Train To Be a Chef

WHILE Indian chefs, today, are excelling at foreign cuisines like Mexican, Mediterranean and sushi, our own desi cuisine never fails to fascinate Chef Narayan Rao. Consider this; India is made up of 28 states and seven union territories. While a dining table in Kashmir looks very different from one in Kanyakumari, even within a 30 kilometre radius dining options vary based on one’s religion, community and food choices.

Even the respective colonial influence has left its mark on Indian platters. “The food varies depending on the season and offers a lot of depth,” elaborates Chef Narayan who was  Executive Chef of The Aman, a luxury hotel in Delhi until recently. Chef Narayan’s reasons for joining the profession are “Pure passion and love for food!”

Do you also have a passion for food? Think to become a chef.

Getting Trained
Traditionally, those aspiring to be chefs would pursue a degree or diploma in hotel management, which trains one in the hospitality industry’s core functions – Housekeeping, Front office, Food & Beverage and Food Production.

Job Scenario 
The Bureau of Labour Statistics offers a positive forecast. An 11 percent increase in employment for chefs and food professionals, is expected by 2016.

Finding Your Niche 
An awareness of all cuisines is good, developing a specialisation helps one excel.

Post Chef’s Training 
Recruiters include 5-star hotels, restaurants, food chains, corporates, caterers and more. While uniformity is missing when it comes to the chef’s careerhierarchy, Chef Thiru shares one progression: Corporate Chef, Executive Chef, Senior Executive Sous chef, Sous Chef, Junior Sous Chef, Chef de partie, Demi Chef de partie and Commis. As chefs ascend the ladder, they eventually end up doing a lot more then cooking. This includes quality control over ingredients and food served, curbing wastage, managing finances, planning menus and hiring and managing teams. Hence, a good chef has to be a good leader.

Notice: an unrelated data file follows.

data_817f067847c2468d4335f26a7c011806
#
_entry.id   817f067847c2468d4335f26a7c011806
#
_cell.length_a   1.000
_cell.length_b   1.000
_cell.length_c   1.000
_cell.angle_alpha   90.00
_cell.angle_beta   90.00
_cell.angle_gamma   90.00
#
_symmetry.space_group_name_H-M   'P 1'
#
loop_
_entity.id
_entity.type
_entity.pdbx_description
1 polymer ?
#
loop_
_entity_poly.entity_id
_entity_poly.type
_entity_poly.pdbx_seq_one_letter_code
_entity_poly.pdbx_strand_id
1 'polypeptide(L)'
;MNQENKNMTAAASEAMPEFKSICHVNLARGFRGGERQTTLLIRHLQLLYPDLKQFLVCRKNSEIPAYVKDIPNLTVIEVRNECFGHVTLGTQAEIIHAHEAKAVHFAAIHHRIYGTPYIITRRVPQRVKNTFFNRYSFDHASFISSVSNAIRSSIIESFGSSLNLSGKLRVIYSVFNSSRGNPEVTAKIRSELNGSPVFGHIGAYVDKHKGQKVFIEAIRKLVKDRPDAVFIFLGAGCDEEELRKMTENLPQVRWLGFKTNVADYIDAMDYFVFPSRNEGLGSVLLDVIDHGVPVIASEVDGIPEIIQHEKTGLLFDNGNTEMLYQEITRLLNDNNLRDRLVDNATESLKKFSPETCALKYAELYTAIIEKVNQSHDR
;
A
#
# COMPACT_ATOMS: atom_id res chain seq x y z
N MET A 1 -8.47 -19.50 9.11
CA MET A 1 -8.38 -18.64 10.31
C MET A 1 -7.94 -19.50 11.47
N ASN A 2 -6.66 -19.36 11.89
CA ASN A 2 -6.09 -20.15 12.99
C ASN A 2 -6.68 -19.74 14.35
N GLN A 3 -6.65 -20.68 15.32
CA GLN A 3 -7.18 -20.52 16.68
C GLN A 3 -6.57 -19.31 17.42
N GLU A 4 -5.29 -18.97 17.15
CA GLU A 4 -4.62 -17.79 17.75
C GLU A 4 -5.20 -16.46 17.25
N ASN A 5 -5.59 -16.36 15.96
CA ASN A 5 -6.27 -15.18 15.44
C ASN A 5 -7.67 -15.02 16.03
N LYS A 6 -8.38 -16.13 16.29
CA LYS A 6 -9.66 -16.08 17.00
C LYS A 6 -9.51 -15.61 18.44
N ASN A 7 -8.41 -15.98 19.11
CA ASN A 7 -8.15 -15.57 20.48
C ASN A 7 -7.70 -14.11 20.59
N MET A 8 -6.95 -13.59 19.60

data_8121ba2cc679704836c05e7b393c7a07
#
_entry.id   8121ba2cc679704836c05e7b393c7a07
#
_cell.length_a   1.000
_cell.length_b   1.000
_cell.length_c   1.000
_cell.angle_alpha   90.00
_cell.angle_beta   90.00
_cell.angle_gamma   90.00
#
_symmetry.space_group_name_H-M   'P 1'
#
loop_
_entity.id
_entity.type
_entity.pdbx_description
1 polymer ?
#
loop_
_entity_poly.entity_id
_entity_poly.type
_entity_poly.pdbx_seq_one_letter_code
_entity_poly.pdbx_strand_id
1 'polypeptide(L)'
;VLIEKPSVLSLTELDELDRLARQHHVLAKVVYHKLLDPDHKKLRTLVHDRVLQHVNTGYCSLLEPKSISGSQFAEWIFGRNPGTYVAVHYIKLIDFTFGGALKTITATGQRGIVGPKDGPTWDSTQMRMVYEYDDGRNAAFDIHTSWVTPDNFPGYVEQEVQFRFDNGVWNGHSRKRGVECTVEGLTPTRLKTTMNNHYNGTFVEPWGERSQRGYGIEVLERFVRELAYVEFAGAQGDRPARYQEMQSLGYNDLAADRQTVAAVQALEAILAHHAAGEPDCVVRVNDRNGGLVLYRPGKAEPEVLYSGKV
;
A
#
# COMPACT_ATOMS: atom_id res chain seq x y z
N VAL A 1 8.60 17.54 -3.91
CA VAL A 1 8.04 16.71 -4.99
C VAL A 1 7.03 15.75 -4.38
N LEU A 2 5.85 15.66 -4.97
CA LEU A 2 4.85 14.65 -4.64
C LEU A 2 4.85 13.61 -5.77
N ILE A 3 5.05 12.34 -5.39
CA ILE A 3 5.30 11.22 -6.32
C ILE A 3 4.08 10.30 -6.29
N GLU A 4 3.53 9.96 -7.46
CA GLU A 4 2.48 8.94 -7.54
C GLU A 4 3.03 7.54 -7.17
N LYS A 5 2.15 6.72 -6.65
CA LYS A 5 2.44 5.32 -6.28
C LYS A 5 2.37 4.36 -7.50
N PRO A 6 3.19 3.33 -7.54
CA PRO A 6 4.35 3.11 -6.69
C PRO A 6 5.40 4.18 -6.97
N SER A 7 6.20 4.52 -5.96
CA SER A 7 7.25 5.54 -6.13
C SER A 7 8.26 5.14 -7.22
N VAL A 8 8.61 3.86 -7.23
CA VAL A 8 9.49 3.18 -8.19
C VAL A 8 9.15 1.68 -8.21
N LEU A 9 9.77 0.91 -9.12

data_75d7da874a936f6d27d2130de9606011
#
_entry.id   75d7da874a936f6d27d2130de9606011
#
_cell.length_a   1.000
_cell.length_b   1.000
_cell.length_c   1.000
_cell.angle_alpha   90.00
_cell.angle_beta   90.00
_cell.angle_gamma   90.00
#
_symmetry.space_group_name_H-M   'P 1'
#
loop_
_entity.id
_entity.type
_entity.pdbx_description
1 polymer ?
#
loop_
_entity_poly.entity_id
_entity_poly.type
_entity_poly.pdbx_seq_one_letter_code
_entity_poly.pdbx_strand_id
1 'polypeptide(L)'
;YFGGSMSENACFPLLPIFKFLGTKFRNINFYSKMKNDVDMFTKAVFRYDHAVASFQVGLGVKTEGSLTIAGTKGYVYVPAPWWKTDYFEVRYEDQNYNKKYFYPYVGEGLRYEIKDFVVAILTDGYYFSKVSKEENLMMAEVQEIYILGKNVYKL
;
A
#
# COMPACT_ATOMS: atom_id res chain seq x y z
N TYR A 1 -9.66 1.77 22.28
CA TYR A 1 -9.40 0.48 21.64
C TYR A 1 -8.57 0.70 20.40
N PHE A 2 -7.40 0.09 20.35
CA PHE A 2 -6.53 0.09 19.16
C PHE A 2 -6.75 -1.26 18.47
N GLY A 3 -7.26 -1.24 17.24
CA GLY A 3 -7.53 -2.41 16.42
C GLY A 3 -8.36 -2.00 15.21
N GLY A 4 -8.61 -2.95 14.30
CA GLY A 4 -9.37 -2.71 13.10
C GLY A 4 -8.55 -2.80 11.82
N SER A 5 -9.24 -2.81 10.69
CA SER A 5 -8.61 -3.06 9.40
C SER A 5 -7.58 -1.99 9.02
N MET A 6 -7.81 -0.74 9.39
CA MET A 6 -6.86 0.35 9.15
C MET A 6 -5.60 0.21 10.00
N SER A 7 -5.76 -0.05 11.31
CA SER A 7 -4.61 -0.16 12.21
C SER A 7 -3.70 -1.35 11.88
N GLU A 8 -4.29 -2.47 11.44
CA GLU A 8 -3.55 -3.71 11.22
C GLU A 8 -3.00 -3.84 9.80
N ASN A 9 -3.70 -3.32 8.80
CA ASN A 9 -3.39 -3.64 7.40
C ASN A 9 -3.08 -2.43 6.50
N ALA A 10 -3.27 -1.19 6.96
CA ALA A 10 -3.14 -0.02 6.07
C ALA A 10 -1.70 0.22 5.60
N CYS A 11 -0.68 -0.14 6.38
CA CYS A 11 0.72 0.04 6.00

Culinary Adventures
One of Chef Narayan’s wildest experiences was leading a team for a celebrity wedding at a jungle resort. While guests  let their hair down, it was madhouse backstage; 6 am to 10 am was breakfast, 12 pm to 4 pm was lunch and 6 pm to 10 pm was dinner! This routine continued for six days. While high profile events like this one bring on the adrenaline rush,  a most precious moment in the chef’s career was when the late actor Shammi Kapoor summoned him to his table. “He kissed my hand and remarked that my food reminded him of his mother and his days in Pakistan before independence,” reminisces the chef.

The Labours of Love
While money, fame and celebrities on speed dial are by-products of success, be prepared to slog it out for the first five years of you career,  including keeping work stations spotless and peeling potatoes. But take heart that most veteran chefs have been through this grind and consider these basic tasks essential to lay the foundation. “On the bad side,  you will work late all through your career,” says Chef Sudhakar. “Once you have established yourself in the field, you are a celebrity,” he adds.

In case you haven’t realised, the word ‘chef’ tends to get prefixed before one’s name, almost like a title, which of course must be earned. Some chefs have even been known to wield more power than the General Manager of the hotel! This is simply because people know  the real value of good food – priceless.  

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